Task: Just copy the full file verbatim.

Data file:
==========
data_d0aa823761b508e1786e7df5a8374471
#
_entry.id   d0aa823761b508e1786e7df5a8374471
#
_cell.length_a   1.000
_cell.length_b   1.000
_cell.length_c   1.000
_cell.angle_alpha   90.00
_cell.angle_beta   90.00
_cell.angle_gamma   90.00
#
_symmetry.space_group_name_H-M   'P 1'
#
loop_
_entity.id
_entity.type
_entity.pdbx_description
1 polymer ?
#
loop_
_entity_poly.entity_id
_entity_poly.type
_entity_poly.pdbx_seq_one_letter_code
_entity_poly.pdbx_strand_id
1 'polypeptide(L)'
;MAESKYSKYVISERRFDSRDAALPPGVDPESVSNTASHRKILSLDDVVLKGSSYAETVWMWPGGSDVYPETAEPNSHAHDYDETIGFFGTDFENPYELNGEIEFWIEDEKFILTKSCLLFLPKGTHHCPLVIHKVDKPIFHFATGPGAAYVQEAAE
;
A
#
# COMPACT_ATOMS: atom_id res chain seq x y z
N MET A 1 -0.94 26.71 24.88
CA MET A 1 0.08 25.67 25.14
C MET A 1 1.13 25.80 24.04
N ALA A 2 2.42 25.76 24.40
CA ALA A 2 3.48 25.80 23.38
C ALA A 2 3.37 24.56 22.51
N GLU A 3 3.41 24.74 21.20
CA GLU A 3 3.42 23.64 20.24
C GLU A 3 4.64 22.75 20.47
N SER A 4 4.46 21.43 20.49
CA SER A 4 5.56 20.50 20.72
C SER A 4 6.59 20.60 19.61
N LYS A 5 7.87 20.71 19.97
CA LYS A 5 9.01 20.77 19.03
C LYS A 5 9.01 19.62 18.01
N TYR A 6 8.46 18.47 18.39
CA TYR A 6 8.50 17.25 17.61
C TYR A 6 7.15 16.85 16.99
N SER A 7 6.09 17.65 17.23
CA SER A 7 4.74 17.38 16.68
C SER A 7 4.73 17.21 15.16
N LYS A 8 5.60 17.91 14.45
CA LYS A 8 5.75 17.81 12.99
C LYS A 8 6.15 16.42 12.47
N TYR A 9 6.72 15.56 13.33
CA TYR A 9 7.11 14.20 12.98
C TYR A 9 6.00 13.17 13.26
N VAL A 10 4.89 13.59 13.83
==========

data_d0aa823761b508e1786e7df5a8374471
#
_entry.id   d0aa823761b508e1786e7df5a8374471
#
_cell.length_a   1.000
_cell.length_b   1.000
_cell.length_c   1.000
_cell.angle_alpha   90.00
_cell.angle_beta   90.00
_cell.angle_gamma   90.00
#
_symmetry.space_group_name_H-M   'P 1'
#
loop_
_entity.id
_entity.type
_entity.pdbx_description
1 polymer ?
#
loop_
_entity_poly.entity_id
_entity_poly.type
_entity_poly.pdbx_seq_one_letter_code
_entity_poly.pdbx_strand_id
1 'polypeptide(L)'
;MAESKYSKYVISERRFDSRDAALPPGVDPESVSNTASHRKILSLDDVVLKGSSYAETVWMWPGGSDVYPETAEPNSHAHDYDETIGFFGTDFENPYELNGEIEFWIEDEKFILTKSCLLFLPKGTHHCPLVIHKVDKPIFHFATGPGAAYVQEAAE
;
A
#
# COMPACT_ATOMS: atom_id res chain seq x y z
N MET A 1 -0.94 26.71 24.88
CA MET A 1 0.08 25.67 25.14
C MET A 1 1.13 25.80 24.04
N ALA A 2 2.42 25.76 24.40
CA ALA A 2 3.48 25.80 23.38
C ALA A 2 3.37 24.56 22.51
N GLU A 3 3.41 24.74 21.20
CA GLU A 3 3.42 23.64 20.24
C GLU A 3 4.64 22.75 20.47
N SER A 4 4.46 21.43 20.49
CA SER A 4 5.56 20.50 20.72
C SER A 4 6.59 20.60 19.61
N LYS A 5 7.87 20.71 19.97
CA LYS A 5 9.01 20.77 19.03
C LYS A 5 9.01 19.62 18.01
N TYR A 6 8.46 18.47 18.39
CA TYR A 6 8.50 17.25 17.61
C TYR A 6 7.15 16.85 16.99
N SER A 7 6.09 17.65 17.23
CA SER A 7 4.74 17.38 16.68
C SER A 7 4.73 17.21 15.16
N LYS A 8 5.60 17.91 14.45
CA LYS A 8 5.75 17.81 12.99
C LYS A 8 6.15 16.42 12.47
N TYR A 9 6.72 15.56 13.33
CA TYR A 9 7.11 14.20 12.98
C TYR A 9 6.00 13.17 13.26
N VAL A 10 4.89 13.59 13.83